In the past couple of weeks, Edge of Tomorrow has not done well at the box office, a discouraging development for connoisseurs of well-crafted middle-brow entertainment like yours truly, since I thought this latest Tom Cruise vehicle actually delivered on the perennial promise of summer blockbusters – it was actually entertaining, not just overwhelming.
More importantly, it actually develops some unusual filmic effects worthy of some longer examination. To explain why, I’ll have to subject you to a brief synopsis: Cruise is William Cage, a hesitant soldier in humanity’s war against the Mimics, quicksilver-like aliens whose legions have taken over Europe. On the day of a major human offensive on the beaches of France, the inept Cage dies quickly, only to find himself waking up, completely intact, at the beginning of the same day, pre-invasion. Yes, it’s sort of Groundhog Day meets Independence Day and Tom Cruise is caught in a time-travel loop. Every time he dies battling the ETs, he wakes up again on that day in the exact same circumstances he began it in, with Bill Paxton barking the same orders he has in every other iteration Cage has gone through.
The Criterion review of Ikiru contains this nice extended quote from Richard Brown:
What it says in starkly lucid terms is that ‘life’ is meaningless when everything is said and done; at the same time one man’s life can acquire meaning when he undertakes to perform some task that to him is meaningful. What everyone else thinks about that man’s life is utterly beside the point, even ludicrous.
Oddly, the author of the review quotes a “Richard Brown” but doesn’t cite it, so The Criterion review is an excerpt from a book which I haven’t track down, so I can’t even figure out exactly which Richard Brown in the universe this might be, though I assume it’s this guy.)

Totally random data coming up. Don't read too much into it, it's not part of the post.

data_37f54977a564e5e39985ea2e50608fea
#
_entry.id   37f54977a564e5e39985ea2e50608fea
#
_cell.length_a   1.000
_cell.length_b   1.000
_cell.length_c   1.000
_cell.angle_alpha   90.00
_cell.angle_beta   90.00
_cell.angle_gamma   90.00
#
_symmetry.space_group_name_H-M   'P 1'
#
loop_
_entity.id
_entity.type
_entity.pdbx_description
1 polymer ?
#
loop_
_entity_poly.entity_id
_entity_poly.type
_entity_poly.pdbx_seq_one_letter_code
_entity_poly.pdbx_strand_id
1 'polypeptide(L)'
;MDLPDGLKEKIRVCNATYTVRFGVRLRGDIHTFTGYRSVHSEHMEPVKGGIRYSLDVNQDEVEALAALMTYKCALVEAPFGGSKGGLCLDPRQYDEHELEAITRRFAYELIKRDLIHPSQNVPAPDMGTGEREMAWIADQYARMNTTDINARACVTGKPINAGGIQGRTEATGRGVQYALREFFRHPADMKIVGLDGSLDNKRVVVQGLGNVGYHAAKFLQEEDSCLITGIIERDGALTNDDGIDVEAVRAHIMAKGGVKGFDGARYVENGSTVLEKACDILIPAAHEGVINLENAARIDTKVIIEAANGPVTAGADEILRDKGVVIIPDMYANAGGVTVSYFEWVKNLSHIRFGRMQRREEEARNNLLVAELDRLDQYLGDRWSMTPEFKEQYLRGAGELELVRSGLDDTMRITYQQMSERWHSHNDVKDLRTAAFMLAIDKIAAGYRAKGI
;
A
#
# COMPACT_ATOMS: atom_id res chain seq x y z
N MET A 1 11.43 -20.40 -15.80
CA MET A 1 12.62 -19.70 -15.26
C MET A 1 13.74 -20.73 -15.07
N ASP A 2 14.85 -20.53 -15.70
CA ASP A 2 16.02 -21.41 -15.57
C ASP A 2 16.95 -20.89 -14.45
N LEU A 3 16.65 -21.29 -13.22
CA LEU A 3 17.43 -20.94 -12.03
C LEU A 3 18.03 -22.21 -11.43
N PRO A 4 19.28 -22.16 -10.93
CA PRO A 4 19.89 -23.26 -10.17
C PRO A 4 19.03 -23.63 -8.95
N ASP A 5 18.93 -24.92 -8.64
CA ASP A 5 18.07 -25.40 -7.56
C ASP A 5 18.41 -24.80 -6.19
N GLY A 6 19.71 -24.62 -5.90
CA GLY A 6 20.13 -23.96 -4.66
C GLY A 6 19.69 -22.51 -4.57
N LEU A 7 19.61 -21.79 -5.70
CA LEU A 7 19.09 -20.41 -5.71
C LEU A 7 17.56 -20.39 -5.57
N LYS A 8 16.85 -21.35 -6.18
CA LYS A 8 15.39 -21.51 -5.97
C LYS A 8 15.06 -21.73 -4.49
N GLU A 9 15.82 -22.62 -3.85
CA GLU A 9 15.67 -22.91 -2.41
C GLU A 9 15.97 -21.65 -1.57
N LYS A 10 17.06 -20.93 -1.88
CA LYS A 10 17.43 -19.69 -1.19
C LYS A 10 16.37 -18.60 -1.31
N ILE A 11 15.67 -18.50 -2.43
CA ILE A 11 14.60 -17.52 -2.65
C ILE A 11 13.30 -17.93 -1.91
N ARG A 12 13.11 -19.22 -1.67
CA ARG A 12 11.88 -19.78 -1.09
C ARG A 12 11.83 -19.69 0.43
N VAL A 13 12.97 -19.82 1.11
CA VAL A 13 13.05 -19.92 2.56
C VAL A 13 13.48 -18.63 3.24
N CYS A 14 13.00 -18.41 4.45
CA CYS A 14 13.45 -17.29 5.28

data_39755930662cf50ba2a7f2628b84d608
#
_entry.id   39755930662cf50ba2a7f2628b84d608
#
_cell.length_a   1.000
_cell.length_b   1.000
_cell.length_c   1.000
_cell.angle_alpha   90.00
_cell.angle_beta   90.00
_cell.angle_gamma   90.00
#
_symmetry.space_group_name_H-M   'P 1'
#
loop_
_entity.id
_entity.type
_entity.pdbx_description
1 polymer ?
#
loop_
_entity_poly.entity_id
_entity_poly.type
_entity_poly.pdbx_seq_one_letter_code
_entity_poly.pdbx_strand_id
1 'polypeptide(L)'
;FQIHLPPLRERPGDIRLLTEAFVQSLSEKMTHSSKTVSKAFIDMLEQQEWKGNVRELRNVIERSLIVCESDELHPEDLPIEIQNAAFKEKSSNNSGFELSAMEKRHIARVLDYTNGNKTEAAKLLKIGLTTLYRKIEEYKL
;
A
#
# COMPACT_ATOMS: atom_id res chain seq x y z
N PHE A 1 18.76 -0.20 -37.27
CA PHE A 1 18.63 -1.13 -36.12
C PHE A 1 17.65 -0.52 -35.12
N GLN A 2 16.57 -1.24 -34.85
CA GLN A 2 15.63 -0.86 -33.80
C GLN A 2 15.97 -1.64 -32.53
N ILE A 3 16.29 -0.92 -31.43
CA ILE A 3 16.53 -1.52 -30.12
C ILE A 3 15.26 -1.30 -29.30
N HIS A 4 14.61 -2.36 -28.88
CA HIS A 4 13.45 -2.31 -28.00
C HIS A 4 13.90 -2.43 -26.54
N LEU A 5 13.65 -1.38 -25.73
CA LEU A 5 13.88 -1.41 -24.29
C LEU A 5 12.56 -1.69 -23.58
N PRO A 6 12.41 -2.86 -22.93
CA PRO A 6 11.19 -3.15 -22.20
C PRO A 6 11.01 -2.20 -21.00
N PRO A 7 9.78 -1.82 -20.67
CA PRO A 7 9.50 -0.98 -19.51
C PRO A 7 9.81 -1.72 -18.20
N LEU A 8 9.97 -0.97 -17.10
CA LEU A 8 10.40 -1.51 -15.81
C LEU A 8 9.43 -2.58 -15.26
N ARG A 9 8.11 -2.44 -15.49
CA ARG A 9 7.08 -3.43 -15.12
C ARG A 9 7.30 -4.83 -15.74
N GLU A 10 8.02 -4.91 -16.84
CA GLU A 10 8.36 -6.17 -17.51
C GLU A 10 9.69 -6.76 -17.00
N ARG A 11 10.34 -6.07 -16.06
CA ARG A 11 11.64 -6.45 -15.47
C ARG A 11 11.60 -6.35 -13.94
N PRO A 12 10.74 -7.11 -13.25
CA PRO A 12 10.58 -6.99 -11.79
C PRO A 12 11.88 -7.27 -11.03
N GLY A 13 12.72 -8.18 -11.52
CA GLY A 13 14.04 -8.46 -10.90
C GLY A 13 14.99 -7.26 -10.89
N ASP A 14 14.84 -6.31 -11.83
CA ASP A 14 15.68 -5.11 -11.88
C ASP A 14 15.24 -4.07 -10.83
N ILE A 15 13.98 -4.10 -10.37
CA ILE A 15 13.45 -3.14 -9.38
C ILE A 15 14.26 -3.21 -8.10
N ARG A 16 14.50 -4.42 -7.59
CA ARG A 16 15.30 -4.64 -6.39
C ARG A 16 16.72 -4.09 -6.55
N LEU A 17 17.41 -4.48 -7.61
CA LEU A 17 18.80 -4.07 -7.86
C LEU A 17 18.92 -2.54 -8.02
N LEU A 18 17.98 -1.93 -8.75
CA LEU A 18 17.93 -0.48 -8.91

I love this quote. It more or less unilaterally asserts the right of everybody to make up their own mind about what their life is about and on what criteria it may be judged.
That doesn’t mean I think it accurately explains Ikiru, however. Inasmuch as I like Ikiru, I like it because it doesn’t seem to have an easy answer to the meaning of life. And even more daring, it doesn’t even clearly grant each of us (the way that Brown does) the autonomy to declare the meaning of our own lives. Ikiru actually has a much more tortured relationship with the meaning of an individual’s life than Brown’s summary suggests.
To do Akira Kurosawa’s Ikiru any real justice, I’d have to go on at length. Maybe I’ll save a longer discussion for next week. Today, I’m just going to breakdown my favorite scene, and in that way perhaps I’ll show why a movie like this deserves far more than a thousand words.
The context: Mr. Watanabe is an aging man who has recently learned he’s dying from stomach cancer. He has six months, maybe a year. He’s kept this fact largely to himself, and Toyo, the young woman he’s recently befriended, doesn’t know he’s terminal. They’ve had a chaste but warm relationship until now, but she’s beginning to feel creeped out by the attentions of this older man. She’s agreed to one last date.
Cut to the restaurant. In stark contrast to their silence, a party goes on in the background, across an open stairwell.